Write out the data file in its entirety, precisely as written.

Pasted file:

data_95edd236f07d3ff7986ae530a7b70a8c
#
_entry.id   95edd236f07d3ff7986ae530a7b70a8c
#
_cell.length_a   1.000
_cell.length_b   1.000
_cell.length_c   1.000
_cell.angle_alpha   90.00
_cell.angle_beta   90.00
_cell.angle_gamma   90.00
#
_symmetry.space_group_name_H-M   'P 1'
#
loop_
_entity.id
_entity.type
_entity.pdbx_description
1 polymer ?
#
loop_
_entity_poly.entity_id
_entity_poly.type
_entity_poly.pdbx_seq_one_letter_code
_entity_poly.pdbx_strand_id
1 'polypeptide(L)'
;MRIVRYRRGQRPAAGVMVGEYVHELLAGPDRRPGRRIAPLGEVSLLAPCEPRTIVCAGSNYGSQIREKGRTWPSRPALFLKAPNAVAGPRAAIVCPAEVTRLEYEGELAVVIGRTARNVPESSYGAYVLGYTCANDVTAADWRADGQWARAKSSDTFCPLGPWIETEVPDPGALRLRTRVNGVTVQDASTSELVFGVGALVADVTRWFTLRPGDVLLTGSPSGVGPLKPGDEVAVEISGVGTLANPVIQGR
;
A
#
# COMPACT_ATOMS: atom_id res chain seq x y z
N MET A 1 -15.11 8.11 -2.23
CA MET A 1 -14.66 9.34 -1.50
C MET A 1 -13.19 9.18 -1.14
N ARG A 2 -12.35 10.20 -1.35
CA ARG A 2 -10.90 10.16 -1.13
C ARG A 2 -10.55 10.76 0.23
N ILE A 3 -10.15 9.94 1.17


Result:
data_95edd236f07d3ff7986ae530a7b70a8c
#
_entry.id   95edd236f07d3ff7986ae530a7b70a8c
#
_cell.length_a   1.000
_cell.length_b   1.000
_cell.length_c   1.000
_cell.angle_alpha   90.00
_cell.angle_beta   90.00
_cell.angle_gamma   90.00
#
_symmetry.space_group_name_H-M   'P 1'
#
loop_
_entity.id
_entity.type
_entity.pdbx_description
1 polymer ?
#
loop_
_entity_poly.entity_id
_entity_poly.type
_entity_poly.pdbx_seq_one_letter_code
_entity_poly.pdbx_strand_id
1 'polypeptide(L)'
;MRIVRYRRGQRPAAGVMVGEYVHELLAGPDRRPGRRIAPLGEVSLLAPCEPRTIVCAGSNYGSQIREKGRTWPSRPALFLKAPNAVAGPRAAIVCPAEVTRLEYEGELAVVIGRTARNVPESSYGAYVLGYTCANDVTAADWRADGQWARAKSSDTFCPLGPWIETEVPDPGALRLRTRVNGVTVQDASTSELVFGVGALVADVTRWFTLRPGDVLLTGSPSGVGPLKPGDEVAVEISGVGTLANPVIQGR
;
A
#
# COMPACT_ATOMS: atom_id res chain seq x y z
N MET A 1 -15.11 8.11 -2.23
CA MET A 1 -14.66 9.34 -1.50
C MET A 1 -13.19 9.18 -1.14
N ARG A 2 -12.35 10.20 -1.35
CA ARG A 2 -10.90 10.16 -1.13
C ARG A 2 -10.55 10.76 0.23
N ILE A 3 -10.15 9.94 1.17